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BYU's student newspaper transitions to monthly printing with plans for a magazine

Allison McArthur via The Daily Universe

BYU's student newspaper transitions to monthly printing with plans for a magazine

By Lauren Bennett, KSL.com | Posted - Apr. 12, 2021 at 7:02 p.m.



PROVO — The Daily Universe, Brigham Young University's laboratory news outlet, is updating its product lineup with plans to transition its weekly print edition to a magazine.

The Daily Universe has been a part of BYU since 1956 and was a daily newspaper until 2012, when it switched to weekly printing.

The last weekly publication of the paper will be printed on Tuesday; after that, editions will be monthly. For the spring and summer semesters, The Daily Universe's monthly edition will look the same as its weekly editions, and it will be rebranded starting in fall semester.

"The basic idea is to give students more time to dive into a topic and become, sort of, experts on it and be able to write with some authority and some interpretation, some substantive knowledge about it," explained Ed Carter, director of BYU's school of communications.

The school is in the process of replacing newspaper stands with magazine stands, and looking into potential new names for the publication — like "Universe Magazine" — and printing it on high-quality glossy paper like traditional magazines. Carter noted, however, those details aren't yet finalized. But he said the hope is the magazine will be ready and on the racks by the first day of the fall semester later this year.

"We want it to be engaging and interesting — I mean, obviously, nobody wants to put out a magazine that's boring; but we want it to appeal to students," he said.

The Daily Universe, however, will continue to publish daily and breaking news stories on its website, universe.byu.edu.

"Mostly the content for The Daily University is primarily digital-first, so in the long run it's not going to make too much of a difference for students and staff members at The Daily Universe," explained Editor-in-Chief Lisi Merkley. "If anything, we'll be able to focus on that digital content more and do more innovative stuff with our website."

In theory, the new model will bring flexibility to the school's journalism program and allow students to have the opportunity of writing in-depth and long-form news stories for the magazine without being weighed down by the work of a weekly publication, Carter said. Additionally, students will still be able to gain experience in writing daily news stories for the website.

"The Daily Universe has an amazing legacy and a very robust and loyal readership both online and on campus," said Steve Fidel, the former director of the student newspaper and new general manager for KSL.com. "My hope is that the journalism students in the future will continue to have an opportunity to learn how to write daily news that's important to the BYU community while they develop the skills for more in-depth and analytical reporting."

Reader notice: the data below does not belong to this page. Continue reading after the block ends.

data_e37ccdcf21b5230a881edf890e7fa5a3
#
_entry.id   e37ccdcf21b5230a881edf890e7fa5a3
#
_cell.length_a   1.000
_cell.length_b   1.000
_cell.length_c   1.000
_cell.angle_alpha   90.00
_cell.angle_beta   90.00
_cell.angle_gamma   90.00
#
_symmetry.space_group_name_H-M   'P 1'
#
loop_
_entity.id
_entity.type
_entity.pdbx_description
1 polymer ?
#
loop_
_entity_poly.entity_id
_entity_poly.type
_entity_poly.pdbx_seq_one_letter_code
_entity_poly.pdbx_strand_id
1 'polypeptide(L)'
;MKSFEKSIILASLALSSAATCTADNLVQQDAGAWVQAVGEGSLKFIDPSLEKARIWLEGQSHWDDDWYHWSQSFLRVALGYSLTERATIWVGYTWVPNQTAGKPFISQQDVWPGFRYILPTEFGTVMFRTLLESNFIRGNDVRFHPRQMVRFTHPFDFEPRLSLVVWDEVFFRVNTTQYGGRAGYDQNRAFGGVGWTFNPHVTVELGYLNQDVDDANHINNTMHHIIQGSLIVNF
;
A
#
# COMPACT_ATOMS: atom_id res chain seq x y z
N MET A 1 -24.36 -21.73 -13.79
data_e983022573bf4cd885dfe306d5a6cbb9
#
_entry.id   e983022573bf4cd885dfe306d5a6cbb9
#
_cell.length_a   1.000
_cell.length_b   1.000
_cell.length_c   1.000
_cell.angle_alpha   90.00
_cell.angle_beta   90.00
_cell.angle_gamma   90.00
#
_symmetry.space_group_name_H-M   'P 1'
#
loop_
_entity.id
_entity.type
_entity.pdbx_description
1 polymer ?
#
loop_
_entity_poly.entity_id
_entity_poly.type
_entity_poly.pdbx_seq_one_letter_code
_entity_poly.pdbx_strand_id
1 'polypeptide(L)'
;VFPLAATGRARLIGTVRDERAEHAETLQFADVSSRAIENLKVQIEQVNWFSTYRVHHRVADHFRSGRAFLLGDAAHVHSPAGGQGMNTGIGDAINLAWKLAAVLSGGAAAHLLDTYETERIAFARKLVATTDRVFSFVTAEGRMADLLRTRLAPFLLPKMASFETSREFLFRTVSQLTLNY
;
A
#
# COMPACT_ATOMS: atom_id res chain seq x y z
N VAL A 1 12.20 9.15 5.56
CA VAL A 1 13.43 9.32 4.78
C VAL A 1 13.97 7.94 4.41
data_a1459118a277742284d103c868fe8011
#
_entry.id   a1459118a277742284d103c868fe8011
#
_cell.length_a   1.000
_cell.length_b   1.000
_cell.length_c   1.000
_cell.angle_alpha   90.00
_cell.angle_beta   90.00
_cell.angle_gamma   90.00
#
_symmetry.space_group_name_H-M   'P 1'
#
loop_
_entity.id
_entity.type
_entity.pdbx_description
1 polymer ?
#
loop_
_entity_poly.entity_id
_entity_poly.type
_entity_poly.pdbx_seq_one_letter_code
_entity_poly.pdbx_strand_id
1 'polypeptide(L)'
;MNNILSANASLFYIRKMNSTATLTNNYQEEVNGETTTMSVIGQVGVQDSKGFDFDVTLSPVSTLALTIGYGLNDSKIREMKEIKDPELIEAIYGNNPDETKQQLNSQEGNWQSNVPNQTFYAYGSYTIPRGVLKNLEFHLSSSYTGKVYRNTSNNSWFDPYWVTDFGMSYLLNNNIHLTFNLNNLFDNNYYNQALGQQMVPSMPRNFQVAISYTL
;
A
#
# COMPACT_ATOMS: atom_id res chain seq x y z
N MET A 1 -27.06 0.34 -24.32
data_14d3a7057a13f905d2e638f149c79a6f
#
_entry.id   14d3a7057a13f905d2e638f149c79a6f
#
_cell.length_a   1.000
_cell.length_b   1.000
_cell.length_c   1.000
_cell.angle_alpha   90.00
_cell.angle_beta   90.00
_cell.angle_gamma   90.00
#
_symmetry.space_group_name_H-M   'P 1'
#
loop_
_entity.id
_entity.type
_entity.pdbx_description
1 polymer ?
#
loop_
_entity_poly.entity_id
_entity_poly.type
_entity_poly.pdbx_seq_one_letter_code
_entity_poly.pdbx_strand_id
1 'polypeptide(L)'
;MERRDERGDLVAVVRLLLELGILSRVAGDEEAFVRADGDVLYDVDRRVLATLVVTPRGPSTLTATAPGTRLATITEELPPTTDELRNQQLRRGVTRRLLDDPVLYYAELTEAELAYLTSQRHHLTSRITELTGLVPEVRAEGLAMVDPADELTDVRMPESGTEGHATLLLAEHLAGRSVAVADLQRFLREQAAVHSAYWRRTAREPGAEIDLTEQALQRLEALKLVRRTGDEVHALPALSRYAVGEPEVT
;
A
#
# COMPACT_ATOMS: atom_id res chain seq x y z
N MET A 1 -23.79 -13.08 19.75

The student paper's transition mirrors recent trends seen in Salt Lake's media market as the two largest newspapers in the state, The Salt Lake Tribune and The Deseret News, recently switched from a daily publication to a weekly print edition.

The Deseret News, which is also owned by The Church of Jesus Christ of Latter-day Saints, recently launched a monthly magazine focused on in-depth news coverage.

The decision to transition The Daily Universe came after a task force of three journalism school faculty members, including Carter, examined academic and instruct research to look at how best to incorporate the print medium into the program.

Carter is confident the transition will help meet important goals of the journalism program's curriculum and introduce students to new learning opportunities. The program was also recently awarded the BYU President's Innovation Grant, which led to the task force and will hopefully help expand the journalism school's teaching opportunities through travel and a guest lecture series.

As for the celebration plans to commemorate the printing of the final weekly paper, Merkley said this week has pretty much been business as usual and focused on getting the news out. The final weekly edition will include some highlights from the last nine years of weekly papers as well.

However, in August the students are hoping to create a more in-depth and celebratory edition for the final printing of The Daily Universe newspaper.

"It is kind of a nostalgic thing for a lot of students," Merkley said. "I do think that's kind of the future of journalism is this digital platform. So, hopefully it will go well. The students will be the ones who benefit from the change in the end."

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